The success of Nimbus did not go unnoticed by companies like Icagen Inc., a drug-discovery pharmaceutical company known for bringing many successful compounds to IND. In July of this year, Icagen made a transformative move that changed the face of the company by acquiring Sanofi’s facility in Tucson. With the purchase of the Tucson facility, Icagen — known in the industry as the preeminent researcher and developer of compounds that target ion channels — acquired the second-best (only behind Schrödinger) high-performance computational suite for in silico drug discovery.
Although the computational power of the Tucson facility is praiseworthy, “in-house computational power doesn’t mean much these days,” says Anil Nair, director of In Silico Drug Discovery at Icagen. “Why build one house when you can rent houses all over the world? A pharmaceutical company could call up Amazon tomorrow and buy whatever cloud computing power they need for the day, a week, or a year: 200 teraflops, 400 teraflops — computing power greater than anything Icagen or even Schrödinger has in-house.”
What Dr. Nair is alluding to is that advanced software suites and massive computing capabilities are available everywhere today — what makes a difference is experience. Companies like Icagen, with almost a quarter of a century’s experience in drug discovery, are looking at the successes of Nimbus and realizing that by bringing in silico approaches to their existing platform, they can greatly reduce the time it takes to bring a candidate to IND. Some numbers being thrown around at Icagen these days are 24, or even 18 months to IND — a remarkable number considering the standard industry estimation is over five years.6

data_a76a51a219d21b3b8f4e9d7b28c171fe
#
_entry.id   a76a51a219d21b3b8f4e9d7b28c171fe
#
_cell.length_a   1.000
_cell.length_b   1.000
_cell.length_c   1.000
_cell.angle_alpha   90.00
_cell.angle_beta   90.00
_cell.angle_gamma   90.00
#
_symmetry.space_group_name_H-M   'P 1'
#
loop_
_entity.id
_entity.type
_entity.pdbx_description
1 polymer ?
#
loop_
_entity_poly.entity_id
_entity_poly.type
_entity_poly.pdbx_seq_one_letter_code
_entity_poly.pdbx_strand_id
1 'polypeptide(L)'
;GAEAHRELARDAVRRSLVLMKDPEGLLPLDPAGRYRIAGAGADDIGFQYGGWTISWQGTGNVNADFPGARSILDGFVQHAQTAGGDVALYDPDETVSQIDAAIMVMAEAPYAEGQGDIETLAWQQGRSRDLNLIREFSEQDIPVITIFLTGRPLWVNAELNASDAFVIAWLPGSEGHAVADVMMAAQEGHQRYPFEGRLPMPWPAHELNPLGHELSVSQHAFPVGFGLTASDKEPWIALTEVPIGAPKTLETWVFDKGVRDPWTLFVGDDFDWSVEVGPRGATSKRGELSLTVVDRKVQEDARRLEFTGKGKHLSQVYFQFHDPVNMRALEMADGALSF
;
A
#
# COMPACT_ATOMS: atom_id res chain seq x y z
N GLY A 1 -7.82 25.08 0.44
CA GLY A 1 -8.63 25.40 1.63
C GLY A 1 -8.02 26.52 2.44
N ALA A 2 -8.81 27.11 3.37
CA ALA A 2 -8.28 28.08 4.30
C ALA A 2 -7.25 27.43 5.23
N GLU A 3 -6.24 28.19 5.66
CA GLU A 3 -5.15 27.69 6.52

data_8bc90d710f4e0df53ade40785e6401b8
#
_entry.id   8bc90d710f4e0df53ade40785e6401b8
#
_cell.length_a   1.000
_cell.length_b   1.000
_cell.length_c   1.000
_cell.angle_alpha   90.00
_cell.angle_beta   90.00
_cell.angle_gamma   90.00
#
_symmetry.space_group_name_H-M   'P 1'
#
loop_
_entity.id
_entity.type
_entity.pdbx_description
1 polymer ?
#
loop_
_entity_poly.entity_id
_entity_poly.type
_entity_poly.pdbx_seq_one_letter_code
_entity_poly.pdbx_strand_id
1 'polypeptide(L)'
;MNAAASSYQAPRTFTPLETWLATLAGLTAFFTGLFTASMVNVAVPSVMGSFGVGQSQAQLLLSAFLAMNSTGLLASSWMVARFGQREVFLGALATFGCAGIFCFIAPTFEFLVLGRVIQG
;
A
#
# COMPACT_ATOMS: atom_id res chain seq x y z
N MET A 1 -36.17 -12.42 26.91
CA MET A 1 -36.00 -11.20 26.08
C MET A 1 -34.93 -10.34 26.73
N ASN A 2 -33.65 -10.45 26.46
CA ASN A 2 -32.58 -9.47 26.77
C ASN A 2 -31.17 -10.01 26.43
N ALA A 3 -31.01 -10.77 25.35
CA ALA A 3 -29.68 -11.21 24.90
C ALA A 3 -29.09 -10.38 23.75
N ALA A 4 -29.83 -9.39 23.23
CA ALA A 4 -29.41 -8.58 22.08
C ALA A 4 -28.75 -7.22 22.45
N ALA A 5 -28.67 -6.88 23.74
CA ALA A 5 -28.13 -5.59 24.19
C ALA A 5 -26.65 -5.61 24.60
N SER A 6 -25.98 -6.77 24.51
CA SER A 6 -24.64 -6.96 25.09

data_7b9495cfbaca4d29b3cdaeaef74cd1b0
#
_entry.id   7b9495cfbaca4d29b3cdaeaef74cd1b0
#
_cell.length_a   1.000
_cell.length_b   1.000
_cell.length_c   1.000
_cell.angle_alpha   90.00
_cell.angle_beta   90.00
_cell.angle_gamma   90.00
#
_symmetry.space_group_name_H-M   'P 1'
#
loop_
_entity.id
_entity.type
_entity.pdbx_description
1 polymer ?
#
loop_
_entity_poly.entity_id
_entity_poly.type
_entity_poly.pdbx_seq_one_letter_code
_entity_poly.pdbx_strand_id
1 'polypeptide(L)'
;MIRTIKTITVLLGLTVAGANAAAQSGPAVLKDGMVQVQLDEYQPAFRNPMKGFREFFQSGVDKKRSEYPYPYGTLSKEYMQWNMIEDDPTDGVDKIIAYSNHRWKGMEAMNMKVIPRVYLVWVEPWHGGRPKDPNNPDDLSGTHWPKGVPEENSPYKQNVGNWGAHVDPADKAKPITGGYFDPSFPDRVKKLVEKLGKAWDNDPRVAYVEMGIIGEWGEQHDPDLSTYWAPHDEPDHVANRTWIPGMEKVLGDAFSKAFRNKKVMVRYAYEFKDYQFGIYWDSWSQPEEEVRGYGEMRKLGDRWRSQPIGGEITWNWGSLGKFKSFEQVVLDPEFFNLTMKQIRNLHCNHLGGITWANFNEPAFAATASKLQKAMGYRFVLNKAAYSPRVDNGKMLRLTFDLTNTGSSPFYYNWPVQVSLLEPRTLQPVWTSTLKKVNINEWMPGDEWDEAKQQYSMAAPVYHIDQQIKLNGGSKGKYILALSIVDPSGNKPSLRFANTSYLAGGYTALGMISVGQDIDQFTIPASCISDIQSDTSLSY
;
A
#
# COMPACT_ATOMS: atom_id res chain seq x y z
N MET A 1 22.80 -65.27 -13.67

Besides being a transformative move, Icagen’s acquisition of the Sanofi facility brought “incredible talent, experience and capabilities,” says CEO Richie Cunningham, referring to the top scientists that will remain on-site at the Sanofi facility as part of the agreement. This includes a group of scientists with a very high level of expertise with in silico drug discovery “that positions Icagen as a Target to Lead Generation company at a time when there is a significant gap and need in the industry for quality leads. We at Icagen believe that selecting the right targets of interest based on market needs, combined with targets that fit our areas of expertise, is the key to our success.” What the move also brought about was the Sanofi Tucson facility’s reach in terms of drug discovery. Although Icagen had predominantly focused on ion channels and transporters, the facility at Tucson has a much wider range of targets that Icagen now adds to its repertoire.
The ion-channel drug market is expected to grow to $21.4B by the end of 2018, up from $12B in 2012.
Narrowing the Pipeline: How In Silico Works
In many ways, scientists using in silico approaches for drug discovery have much in common with video game developers. When performing virtual screening, millions of compounds are docked into three-dimensional models of a specific target and scored based on the interactions. Molecular dynamics closely follow target conformation over time. Such simulations can be carried out for protein ligand complexes with solvent and membrane systems. The larger the system, the more the computing power needed and the longer the calculation (some can take weeks). Most steps require state-of-the art computer graphics hardware.